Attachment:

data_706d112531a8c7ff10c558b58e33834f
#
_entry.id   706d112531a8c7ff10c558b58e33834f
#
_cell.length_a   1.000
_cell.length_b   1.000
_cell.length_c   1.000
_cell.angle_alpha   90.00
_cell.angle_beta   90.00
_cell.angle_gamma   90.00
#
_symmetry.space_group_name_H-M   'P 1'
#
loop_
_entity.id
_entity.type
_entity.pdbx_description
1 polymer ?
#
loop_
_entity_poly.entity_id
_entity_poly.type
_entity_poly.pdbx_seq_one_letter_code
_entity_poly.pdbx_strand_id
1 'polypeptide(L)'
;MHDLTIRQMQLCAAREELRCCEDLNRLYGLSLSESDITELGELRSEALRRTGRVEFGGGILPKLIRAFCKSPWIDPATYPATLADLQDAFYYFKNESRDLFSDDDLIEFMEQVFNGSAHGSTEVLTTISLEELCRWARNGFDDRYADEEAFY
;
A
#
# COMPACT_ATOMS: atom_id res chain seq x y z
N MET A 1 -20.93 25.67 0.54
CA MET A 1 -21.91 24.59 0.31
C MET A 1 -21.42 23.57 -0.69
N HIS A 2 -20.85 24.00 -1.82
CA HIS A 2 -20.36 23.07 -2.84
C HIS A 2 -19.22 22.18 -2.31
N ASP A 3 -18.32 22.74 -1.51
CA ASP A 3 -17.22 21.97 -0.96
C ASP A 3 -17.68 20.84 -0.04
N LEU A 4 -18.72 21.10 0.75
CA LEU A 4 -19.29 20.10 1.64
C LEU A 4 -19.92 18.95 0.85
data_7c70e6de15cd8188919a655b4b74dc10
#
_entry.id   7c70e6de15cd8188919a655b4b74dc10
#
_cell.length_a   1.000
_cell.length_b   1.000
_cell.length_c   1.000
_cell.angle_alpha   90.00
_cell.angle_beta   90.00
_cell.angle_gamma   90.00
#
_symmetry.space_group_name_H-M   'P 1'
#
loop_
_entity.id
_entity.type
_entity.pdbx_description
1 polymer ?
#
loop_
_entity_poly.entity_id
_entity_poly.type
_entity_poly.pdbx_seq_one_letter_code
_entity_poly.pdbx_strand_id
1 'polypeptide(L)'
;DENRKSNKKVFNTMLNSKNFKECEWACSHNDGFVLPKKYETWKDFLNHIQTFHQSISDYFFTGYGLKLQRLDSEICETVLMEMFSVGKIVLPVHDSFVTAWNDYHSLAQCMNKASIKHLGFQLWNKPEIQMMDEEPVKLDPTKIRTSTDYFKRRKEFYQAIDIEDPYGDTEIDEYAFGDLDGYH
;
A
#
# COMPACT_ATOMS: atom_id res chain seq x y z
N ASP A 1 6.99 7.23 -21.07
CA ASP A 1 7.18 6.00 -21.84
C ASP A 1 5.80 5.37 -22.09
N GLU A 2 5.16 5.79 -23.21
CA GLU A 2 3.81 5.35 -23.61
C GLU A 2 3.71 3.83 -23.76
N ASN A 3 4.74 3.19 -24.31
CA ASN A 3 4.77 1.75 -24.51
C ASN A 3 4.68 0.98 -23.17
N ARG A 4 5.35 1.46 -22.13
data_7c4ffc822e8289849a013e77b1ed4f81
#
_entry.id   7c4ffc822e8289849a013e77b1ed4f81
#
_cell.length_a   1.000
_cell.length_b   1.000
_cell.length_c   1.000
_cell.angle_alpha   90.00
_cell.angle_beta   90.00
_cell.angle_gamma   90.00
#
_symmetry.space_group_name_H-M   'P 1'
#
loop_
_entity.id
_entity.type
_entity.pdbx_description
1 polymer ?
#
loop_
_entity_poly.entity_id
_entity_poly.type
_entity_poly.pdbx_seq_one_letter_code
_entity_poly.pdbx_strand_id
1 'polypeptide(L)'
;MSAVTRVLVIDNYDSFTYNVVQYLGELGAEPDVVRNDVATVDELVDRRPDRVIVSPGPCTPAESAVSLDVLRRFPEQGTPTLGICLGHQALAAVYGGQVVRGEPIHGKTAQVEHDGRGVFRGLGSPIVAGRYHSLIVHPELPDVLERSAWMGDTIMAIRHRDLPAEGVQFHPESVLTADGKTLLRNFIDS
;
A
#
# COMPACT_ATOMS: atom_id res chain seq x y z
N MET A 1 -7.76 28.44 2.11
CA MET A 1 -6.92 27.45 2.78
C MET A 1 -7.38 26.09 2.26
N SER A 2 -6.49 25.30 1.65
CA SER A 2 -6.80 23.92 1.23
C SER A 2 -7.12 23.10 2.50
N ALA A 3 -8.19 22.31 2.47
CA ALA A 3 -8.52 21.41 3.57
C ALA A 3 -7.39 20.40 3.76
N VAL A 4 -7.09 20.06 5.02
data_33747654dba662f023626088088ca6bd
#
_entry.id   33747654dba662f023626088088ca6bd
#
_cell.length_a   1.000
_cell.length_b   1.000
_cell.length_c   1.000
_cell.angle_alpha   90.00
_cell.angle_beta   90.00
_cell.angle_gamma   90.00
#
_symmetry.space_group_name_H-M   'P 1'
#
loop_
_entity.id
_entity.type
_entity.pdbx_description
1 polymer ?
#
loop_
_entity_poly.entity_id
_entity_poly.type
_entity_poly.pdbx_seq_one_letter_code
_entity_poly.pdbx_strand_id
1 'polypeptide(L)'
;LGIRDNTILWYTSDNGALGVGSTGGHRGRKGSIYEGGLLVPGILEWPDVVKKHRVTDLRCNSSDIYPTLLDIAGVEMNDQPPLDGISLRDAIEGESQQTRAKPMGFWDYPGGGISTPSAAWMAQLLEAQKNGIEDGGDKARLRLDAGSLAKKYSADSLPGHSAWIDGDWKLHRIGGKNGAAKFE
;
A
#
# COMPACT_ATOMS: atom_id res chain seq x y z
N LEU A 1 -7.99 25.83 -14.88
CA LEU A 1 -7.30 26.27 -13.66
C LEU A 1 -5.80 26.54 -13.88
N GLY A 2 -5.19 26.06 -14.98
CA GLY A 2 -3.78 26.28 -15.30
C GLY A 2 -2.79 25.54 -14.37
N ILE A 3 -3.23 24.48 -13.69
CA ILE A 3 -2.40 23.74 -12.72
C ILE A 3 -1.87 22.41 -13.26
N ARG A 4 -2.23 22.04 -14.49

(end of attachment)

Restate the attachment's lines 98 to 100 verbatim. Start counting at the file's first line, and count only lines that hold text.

_entity.type
_entity.pdbx_description
1 polymer ?